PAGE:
What global smart cities and vision zero initiatives are getting wrong
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A beautiful woman sits in a New York city park, taking a picture of a check with her smart phone for a Remote Deposit Capture Photo Credit: RyanJLane

To be truly impactful, they need to recognize one big thing

Today, car accidents are a tragic, but common part of our cultural experience. Living in a commuter city, you’re likely to pass an accident on the road at least once per week, and chances are you’ve been involved in accidents yourself in your lifetime. If you were lucky, you walked away without a scratch. Of course, that’s not always the outcome.

Cities around the world are working hard to ensure that today’s high accident rates become a thing of the past. With the internet of things, smart mobility technology and smart infrastructure options abounding, the consensus is that a future of zero-fatality, accident-free roads is not only possible, but within our grasp. However, the approach cities are taking to the problem of driver safety may still be too reactive to create the change they’re hoping for.

One key part of these vision zero initiatives is the use of crowdsourced traffic data from mobile phones to identify high-risk intersections and areas where a disproportionate number of accidents and slowdowns occur. This is a major step forward from today’s system, in which risky areas are identified based on emergency response data and police reports (when they’re filed).

However, the idea of reactively responding after accidents have occurred is still decidedly low-tech, no matter how the data is being gathered. Cities change and grow continually, so the safety of the city will be constantly in flux as potential new hazard zones are introduced and retroactively identified. To truly be effective in creating a zero-fatality future, cities need the ability to proactively identify areas where accidents are likely to occur, so they can prevent accidents before they happen by adjusting speed limits, posting warning signage, or even rethinking and reconstructing the infrastructure in certain locations.

What this boils down to is that cities need the ability to measure and stop unsafe driving where it starts – with the drivers. According to the U.S. Department of Transportation National Highway Traffic Safety Administration, upwards of 94% of accidents are caused by human error. The term “human error” may seem vague, but professional drivers and the organizations that employ them actually have a very clear picture of the specific behaviors that comprise safe and unsafe driving.

Commercial fleets understand the importance of correcting individual driver behavior better than anyone, which is why they often allocate budget and time to training drivers to perform more perfectly across a variety of situations on the road. It may be unreasonable to expect cities to accomplish the kind of intensive, one-to-one training for its citizens that commercial fleets undertake, although some degree of education could be provided through advertising campaigns, public service announcements, and voluntary training courses.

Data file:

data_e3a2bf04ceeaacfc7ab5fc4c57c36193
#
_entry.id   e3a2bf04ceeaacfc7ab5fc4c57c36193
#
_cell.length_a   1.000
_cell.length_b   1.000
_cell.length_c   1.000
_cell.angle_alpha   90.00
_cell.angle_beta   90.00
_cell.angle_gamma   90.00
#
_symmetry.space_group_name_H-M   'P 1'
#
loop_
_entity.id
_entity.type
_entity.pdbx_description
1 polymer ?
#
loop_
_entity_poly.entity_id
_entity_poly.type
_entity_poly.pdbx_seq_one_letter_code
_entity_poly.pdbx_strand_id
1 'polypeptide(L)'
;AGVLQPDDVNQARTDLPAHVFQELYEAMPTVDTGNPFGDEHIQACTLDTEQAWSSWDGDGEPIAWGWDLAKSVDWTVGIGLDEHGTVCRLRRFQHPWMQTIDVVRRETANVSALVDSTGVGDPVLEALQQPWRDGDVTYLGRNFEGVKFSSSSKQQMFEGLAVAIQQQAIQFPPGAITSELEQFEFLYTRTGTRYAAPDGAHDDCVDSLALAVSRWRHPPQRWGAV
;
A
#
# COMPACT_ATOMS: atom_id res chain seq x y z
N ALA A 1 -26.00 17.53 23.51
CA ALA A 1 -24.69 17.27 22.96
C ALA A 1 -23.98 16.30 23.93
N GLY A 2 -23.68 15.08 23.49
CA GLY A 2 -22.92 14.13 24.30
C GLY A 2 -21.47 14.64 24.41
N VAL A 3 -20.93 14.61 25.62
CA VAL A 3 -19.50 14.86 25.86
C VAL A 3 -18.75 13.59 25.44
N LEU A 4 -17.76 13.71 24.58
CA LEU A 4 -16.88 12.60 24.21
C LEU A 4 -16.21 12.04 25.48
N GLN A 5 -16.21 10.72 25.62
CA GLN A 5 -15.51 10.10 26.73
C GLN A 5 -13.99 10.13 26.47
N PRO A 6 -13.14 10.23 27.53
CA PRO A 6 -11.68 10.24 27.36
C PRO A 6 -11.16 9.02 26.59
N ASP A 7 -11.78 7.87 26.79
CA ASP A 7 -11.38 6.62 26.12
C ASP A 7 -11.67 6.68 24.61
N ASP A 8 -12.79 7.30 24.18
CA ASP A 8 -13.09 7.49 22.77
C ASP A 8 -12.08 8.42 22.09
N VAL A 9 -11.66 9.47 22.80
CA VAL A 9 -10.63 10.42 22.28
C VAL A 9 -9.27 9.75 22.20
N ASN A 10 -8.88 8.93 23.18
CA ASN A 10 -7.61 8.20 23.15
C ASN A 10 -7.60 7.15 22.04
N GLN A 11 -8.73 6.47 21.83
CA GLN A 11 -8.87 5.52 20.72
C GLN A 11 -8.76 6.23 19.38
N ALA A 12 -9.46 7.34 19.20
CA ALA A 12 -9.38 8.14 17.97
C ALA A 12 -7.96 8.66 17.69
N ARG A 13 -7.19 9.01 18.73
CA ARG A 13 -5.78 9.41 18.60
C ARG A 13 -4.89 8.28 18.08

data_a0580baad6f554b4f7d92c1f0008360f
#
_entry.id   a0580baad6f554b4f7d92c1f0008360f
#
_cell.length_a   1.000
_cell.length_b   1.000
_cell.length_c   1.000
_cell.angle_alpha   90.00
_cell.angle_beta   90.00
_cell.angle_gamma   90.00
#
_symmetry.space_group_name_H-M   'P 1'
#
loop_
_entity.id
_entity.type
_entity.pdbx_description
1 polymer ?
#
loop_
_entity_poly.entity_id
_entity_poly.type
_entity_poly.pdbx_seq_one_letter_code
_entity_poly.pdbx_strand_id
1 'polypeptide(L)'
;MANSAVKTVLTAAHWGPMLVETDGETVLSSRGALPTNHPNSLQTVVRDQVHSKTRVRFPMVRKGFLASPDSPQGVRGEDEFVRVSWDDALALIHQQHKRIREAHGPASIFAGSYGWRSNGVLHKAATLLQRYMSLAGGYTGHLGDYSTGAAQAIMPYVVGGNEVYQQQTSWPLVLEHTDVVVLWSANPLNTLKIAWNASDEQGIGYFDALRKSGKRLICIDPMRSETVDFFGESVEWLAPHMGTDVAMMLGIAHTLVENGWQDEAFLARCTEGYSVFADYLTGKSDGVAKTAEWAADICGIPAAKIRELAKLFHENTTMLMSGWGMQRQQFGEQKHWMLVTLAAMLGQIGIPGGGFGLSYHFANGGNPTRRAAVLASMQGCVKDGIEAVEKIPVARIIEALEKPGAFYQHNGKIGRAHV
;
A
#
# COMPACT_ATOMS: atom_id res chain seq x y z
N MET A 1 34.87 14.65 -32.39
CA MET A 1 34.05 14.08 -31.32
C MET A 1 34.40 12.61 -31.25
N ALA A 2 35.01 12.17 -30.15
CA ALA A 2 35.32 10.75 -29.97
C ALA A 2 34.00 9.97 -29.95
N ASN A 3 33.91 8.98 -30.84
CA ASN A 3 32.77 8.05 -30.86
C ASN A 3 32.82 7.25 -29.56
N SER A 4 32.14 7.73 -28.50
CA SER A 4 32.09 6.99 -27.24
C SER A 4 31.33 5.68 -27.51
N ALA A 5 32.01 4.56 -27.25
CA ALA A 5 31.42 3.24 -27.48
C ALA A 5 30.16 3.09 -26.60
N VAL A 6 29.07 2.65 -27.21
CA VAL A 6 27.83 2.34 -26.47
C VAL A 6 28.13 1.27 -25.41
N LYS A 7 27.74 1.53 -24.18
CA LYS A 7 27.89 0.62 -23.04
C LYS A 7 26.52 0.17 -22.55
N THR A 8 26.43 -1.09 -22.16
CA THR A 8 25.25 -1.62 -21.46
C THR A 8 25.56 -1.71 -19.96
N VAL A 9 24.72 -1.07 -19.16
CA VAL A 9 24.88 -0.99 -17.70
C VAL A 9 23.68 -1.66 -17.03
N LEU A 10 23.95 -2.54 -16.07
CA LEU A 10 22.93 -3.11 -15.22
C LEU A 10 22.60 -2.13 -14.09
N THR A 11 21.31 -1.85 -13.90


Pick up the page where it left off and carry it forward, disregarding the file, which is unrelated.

Cities might, rather, be able to take the same approach that ride hailing companies like Uber have taken by developing custom mobile apps that recognize and track driving behaviors like harsh braking, acceleration, and speeding. Not only can tracking these behaviors give drivers the opportunity to learn from their mistakes and improve their driving over time, it can also give cities the kind of granular data they need to identify problematic intersections and act to improve them before accidents ever occur.

They can take this a step further, as Uber does, to reward drivers for good driving with instant digital coupons to nearby coffee shops or other vendors. Not only does this give drivers an incentive to adopt the app and practice safe driving, it also gives the city a potential source of advertising revenue to fund their app’s development and marketing.

Of course, to be truly smart, cities of the future can’t just be zero-fatality – they’ll also need to run as efficiently as possible, in terms of commute length and environmental impact. Good driving behavior creates other incidental benefits like better-flowing traffic and improved fuel efficiency for less overall pollution, both of which can have a substantive impact on a city’s health, culture and marketability.

Vision zero and smart cities initiatives are on the right track and are geared up to play a major role in shaping our world over the next few years. But to be truly impactful, they need to recognize that, as long as people are behind the wheel, cities can only be as smart, safe and efficient as they empower their citizens to be.

The views expressed are of the author.

Geektime invites global tech and startup professionals to share their opinions and expertise with our readers. If you would like to share your point of view, please contact us at info@geektime.com.

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Guy Melamed

About Guy Melamed


Guy Melamed is an enterprise software professional with experience in product management, DevOps, system administration, presales, and hands-on leadership. Guy joined GreenRoad in 2016 and currently serves as chief product officer and head of strategic partnerships, overseeing product strategy, design and execution, and leading partnership strategy development. Previously, Guy was vice president of product management at Ginger Software, where his teams successfully built an award-winning, high-performance natural language processing computing platform to help organizations worldwide communicate more productively and efficiently on their mobile devices and desktop computers.

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